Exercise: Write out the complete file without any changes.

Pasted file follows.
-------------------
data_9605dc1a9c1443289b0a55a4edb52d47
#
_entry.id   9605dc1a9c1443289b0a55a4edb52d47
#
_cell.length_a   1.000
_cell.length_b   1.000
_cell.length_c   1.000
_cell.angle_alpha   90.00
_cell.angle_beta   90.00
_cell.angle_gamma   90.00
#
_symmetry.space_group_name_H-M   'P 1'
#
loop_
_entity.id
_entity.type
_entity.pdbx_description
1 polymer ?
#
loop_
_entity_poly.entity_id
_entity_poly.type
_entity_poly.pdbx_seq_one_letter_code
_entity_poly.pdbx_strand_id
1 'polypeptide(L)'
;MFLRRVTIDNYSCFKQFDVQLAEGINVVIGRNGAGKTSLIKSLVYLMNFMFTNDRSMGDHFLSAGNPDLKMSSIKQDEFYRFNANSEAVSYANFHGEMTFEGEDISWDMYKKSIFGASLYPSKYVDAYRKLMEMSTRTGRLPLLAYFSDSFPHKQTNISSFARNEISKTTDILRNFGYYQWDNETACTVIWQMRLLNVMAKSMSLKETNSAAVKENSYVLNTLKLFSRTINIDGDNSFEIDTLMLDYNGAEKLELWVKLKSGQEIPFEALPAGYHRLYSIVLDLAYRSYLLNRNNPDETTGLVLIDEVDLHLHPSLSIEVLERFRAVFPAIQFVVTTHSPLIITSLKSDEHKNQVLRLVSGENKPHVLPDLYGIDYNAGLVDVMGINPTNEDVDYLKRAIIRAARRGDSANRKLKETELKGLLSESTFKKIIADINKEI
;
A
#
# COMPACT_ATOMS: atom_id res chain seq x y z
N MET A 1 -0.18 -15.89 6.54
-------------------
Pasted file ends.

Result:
data_9605dc1a9c1443289b0a55a4edb52d47
#
_entry.id   9605dc1a9c1443289b0a55a4edb52d47
#
_cell.length_a   1.000
_cell.length_b   1.000
_cell.length_c   1.000
_cell.angle_alpha   90.00
_cell.angle_beta   90.00
_cell.angle_gamma   90.00
#
_symmetry.space_group_name_H-M   'P 1'
#
loop_
_entity.id
_entity.type
_entity.pdbx_description
1 polymer ?
#
loop_
_entity_poly.entity_id
_entity_poly.type
_entity_poly.pdbx_seq_one_letter_code
_entity_poly.pdbx_strand_id
1 'polypeptide(L)'
;MFLRRVTIDNYSCFKQFDVQLAEGINVVIGRNGAGKTSLIKSLVYLMNFMFTNDRSMGDHFLSAGNPDLKMSSIKQDEFYRFNANSEAVSYANFHGEMTFEGEDISWDMYKKSIFGASLYPSKYVDAYRKLMEMSTRTGRLPLLAYFSDSFPHKQTNISSFARNEISKTTDILRNFGYYQWDNETACTVIWQMRLLNVMAKSMSLKETNSAAVKENSYVLNTLKLFSRTINIDGDNSFEIDTLMLDYNGAEKLELWVKLKSGQEIPFEALPAGYHRLYSIVLDLAYRSYLLNRNNPDETTGLVLIDEVDLHLHPSLSIEVLERFRAVFPAIQFVVTTHSPLIITSLKSDEHKNQVLRLVSGENKPHVLPDLYGIDYNAGLVDVMGINPTNEDVDYLKRAIIRAARRGDSANRKLKETELKGLLSESTFKKIIADINKEI
;
A
#
# COMPACT_ATOMS: atom_id res chain seq x y z
N MET A 1 -0.18 -15.89 6.54